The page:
1. The male of birds, particularly of gallinaceous or
      domestic fowls.
      [1913 Webster]

   2. A vane in the shape of a cock; a weathercock.
      [1913 Webster]

            Drenched our steeples, drowned the cocks! --Shak.
      [1913 Webster]

   3. A chief man; a leader or master. [Humorous]
      [1913 Webster]

            Sir Andrew is the cock of the club, since he left
            us.                                   --Addison.
      [1913 Webster]

   4. The crow of a cock, esp. the first crow in the morning;
      cockcrow. [Obs.]
      [1913 Webster]

            He begins at curfew, and walks till the first cock.
                                                  --Shak.
      [1913 Webster]

   5. A faucet or valve.
      [1913 Webster]

   Note: Jonsons says, "The handle probably had a cock on the
         top; things that were contrived to turn seem anciently
         to have had that form, whatever was the reason."
         Skinner says, because it used to be constructed in
         forma crit[ae] galli, i.e., in the form of a cock's
         comb.
         [1913 Webster]

   6. The style of gnomon of a dial. --Chambers.
      [1913 Webster]

   7. The indicator of a balance. --Johnson.
      [1913 Webster]

   8. The bridge piece which affords a bearing for the pivot of
      a balance in a clock or watch. --Knight.
      [1913 Webster]

   9. a penis. [vulgar]
      [PJC]

   Ball cock. See under Ball.

   Chaparral cock. See under Chaparral.

   Cock and bull story, an extravagant, boastful story; a
      canard.

   Cock of the plains (Zool.) See Sage cock.

   Cock of the rock (Zool.), a South American bird (Rupicola
      aurantia) having a beautiful crest.

   Cock of the walk, a chief or master; the hero of the hour;
      one who has overcrowed, or got the better of, rivals or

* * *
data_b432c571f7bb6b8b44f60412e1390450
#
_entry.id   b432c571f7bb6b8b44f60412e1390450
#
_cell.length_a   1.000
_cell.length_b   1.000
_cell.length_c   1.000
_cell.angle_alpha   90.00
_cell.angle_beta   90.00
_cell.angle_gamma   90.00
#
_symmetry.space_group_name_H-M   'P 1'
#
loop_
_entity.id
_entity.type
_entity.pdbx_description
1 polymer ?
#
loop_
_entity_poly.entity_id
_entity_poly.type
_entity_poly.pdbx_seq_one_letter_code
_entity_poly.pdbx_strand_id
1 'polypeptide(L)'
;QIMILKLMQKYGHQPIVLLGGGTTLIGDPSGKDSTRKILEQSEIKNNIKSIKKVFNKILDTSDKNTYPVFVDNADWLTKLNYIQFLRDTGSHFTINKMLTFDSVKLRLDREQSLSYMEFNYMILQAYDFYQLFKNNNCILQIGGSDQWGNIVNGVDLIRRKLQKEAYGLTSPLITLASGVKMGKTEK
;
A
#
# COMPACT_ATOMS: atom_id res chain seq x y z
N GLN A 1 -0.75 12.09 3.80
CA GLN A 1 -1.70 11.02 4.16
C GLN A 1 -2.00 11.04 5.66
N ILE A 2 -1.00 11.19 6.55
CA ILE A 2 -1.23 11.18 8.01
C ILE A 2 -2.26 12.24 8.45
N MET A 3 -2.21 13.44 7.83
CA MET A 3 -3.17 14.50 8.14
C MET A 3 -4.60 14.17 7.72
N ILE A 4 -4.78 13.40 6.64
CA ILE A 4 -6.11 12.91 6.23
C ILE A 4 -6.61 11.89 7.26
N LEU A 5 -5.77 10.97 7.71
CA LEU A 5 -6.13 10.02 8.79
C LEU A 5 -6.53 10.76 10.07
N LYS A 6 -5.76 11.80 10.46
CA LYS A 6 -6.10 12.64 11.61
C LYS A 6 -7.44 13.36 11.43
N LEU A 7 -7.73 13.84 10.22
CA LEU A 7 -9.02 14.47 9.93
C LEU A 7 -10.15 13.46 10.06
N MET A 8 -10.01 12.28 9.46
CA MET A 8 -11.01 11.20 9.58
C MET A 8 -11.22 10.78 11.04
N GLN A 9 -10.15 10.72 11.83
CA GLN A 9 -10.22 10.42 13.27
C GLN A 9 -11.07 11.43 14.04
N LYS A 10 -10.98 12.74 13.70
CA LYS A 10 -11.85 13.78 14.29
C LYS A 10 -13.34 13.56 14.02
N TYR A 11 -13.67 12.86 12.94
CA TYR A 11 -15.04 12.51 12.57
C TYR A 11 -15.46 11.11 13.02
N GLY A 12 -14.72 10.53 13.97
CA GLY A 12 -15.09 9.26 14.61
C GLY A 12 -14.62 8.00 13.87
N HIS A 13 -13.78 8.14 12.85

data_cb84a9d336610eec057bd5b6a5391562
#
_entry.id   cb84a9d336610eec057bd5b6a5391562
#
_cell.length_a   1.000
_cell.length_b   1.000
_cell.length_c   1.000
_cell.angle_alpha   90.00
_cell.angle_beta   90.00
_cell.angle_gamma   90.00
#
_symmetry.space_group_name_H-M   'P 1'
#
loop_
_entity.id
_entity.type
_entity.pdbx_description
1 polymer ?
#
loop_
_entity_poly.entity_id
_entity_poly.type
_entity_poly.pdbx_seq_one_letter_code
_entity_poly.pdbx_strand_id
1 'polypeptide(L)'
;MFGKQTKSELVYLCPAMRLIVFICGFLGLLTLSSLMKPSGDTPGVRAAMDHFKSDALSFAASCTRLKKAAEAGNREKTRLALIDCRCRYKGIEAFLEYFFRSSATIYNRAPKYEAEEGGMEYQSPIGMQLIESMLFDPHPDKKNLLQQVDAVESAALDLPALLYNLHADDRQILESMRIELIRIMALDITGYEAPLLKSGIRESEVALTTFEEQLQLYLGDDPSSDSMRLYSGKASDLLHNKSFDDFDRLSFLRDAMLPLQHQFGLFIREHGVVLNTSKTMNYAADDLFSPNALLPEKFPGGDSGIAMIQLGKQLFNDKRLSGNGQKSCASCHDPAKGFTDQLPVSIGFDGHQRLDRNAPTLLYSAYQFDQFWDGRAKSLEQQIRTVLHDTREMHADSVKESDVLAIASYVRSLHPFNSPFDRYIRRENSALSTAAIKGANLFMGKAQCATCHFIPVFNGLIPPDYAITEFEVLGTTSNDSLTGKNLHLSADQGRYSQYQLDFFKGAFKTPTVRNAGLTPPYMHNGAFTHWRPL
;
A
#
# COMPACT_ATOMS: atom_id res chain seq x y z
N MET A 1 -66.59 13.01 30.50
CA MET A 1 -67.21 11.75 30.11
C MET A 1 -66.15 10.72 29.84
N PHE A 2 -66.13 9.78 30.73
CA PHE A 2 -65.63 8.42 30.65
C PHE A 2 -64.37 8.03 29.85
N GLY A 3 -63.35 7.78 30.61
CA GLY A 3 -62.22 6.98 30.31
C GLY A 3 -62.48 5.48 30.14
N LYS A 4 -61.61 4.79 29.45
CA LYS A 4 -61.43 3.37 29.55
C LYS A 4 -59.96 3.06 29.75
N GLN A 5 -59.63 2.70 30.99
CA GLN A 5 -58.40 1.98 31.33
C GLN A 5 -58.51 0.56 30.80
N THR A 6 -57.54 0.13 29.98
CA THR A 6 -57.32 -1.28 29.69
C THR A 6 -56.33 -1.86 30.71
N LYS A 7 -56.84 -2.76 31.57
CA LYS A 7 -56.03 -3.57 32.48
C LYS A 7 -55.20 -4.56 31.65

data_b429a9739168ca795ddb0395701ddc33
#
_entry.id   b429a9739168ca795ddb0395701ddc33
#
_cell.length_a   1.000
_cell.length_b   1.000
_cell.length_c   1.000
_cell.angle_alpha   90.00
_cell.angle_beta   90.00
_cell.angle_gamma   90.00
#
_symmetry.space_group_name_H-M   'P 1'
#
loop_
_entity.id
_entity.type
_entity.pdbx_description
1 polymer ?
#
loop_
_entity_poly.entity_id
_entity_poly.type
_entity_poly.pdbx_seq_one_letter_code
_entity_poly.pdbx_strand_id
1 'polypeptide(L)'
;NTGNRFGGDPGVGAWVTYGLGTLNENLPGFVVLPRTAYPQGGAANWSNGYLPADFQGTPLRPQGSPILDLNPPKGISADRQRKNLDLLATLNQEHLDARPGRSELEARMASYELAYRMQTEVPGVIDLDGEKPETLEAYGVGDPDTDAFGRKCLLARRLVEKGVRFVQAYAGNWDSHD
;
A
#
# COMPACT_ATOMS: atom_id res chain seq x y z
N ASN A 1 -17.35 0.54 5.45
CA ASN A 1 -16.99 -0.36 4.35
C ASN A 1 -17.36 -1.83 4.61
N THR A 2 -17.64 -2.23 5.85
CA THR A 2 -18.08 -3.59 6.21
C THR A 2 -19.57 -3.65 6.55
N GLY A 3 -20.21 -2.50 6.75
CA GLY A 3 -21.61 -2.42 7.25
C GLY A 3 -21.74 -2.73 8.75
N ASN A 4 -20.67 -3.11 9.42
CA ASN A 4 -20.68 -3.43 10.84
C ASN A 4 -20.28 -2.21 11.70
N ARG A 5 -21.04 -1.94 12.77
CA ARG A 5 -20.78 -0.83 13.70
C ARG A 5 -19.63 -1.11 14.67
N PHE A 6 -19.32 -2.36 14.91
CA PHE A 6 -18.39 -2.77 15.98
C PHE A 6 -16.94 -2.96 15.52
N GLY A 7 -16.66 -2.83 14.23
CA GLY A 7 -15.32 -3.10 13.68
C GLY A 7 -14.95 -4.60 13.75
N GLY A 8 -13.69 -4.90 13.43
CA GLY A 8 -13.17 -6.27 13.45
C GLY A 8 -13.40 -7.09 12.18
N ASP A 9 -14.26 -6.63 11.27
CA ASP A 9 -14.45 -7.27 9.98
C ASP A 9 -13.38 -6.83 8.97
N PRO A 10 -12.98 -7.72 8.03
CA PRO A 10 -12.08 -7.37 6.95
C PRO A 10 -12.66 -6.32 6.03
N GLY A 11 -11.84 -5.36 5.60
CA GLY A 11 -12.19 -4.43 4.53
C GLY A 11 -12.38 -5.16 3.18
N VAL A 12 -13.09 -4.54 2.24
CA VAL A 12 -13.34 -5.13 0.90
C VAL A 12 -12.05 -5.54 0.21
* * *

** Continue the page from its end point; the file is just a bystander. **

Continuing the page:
competitors.

   Cock of the woods. See Capercailzie.
      [1913 Webster]

5. The Collaborative International Dictionary of English v.0.48
Cock \Cock\, n. [Of. coque, F. coche, a small vessel, L. concha
   muscle shell, a vessel. See Coach, and cf. Cog a small
   boat.]
   A small boat.
   [1913 Webster]

         Yond tall anchoring bark [appears]
         Diminished to her cock; her cock, a buoy
         Almost too small for sight.              --Shak.
   [1913 Webster]

6. The Collaborative International Dictionary of English v.0.48
Cock \Cock\, v. i.
   To strut; to swagger; to look big, pert, or menacing.
   --Addison.
   [1913 Webster]

7. The Collaborative International Dictionary of English v.0.48
Cock \Cock\, n.
   A corruption or disguise of the word God, used in oaths.
   [Obs.] "By cock and pie." --Shak.
   [1913 Webster]

8. The Collaborative International Dictionary of English v.0.48
Cock \Cock\, n.
   The act of cocking; also, the turn so given; as, a cock of
   the eyes; to give a hat a saucy cock.
   [1913 Webster]

9. The Collaborative International Dictionary of English v.0.48
Cock \Cock\, n. [It. cocca notch of an arrow.]
   1. The notch of an arrow or crossbow.
      [1913 Webster]

   2. The hammer in the lock of a firearm.
      [1913 Webster]

   At cock, At full cock, with the hammer raised and ready
      to fire; -- said of firearms, also, jocularly, of one
      prepared for instant action.

   At half cock. See under Half.

   Cock feather (Archery), the feather of an arrow at right
      angles to the direction of the cock or notch. --Nares.
      [1913 Webster]

10. The Collaborative International Dictionary of English v.0.48
Cock \Cock\, v. t.
   To draw the hammer of (a firearm) fully back and set it for
   firing.
   [1913 Webster]

11. The Collaborative International Dictionary of English v.0.48
Cock \Cock\, v. i.
   To draw back the hammer of a firearm, and set it for firing.
   [1913 Webster]

         Cocked, fired, and missed his man.       --Byron.
   [1913 Webster]

12. The Collaborative International Dictionary of English v.0.48
Cock \Cock\, n. [Cf. Icel. k["o]kkr lump, Dan. kok heap, or E.
   cock to set erect.]
   A small concial pile of hay.
   [1913 Webster]

13. The Collaborative International Dictionary of English v.0.48
Cock \Cock\, v. t.
   To put into cocks or heaps, as hay.
   [1913 Webster]

         Under the cocked hay.                    --Spenser.
   [1913 Webster]

Common Misspellings >
Most Popular Searches: Define Misanthrope, Define Pulchritudinous, Define Happy, Define Veracity, Define Cornucopia, Define Almuerzo, Define Atresic, Define URL, Definitions Of Words, Definition Of Get Up, Definition Of Quid Pro Quo, Definition Of Irreconcilable Differences, Definition Of Word, Synonyms of Repetitive, Synonym Dictionary, Synonym Antonyms. See our main index and map index for more details.

©2011-2022 ZebraWords.com - Define Yourself - The Search for Meanings and Meaning Means I Mean. All content subject to terms and conditions as set out here. Contact Us, peruse our Privacy Policy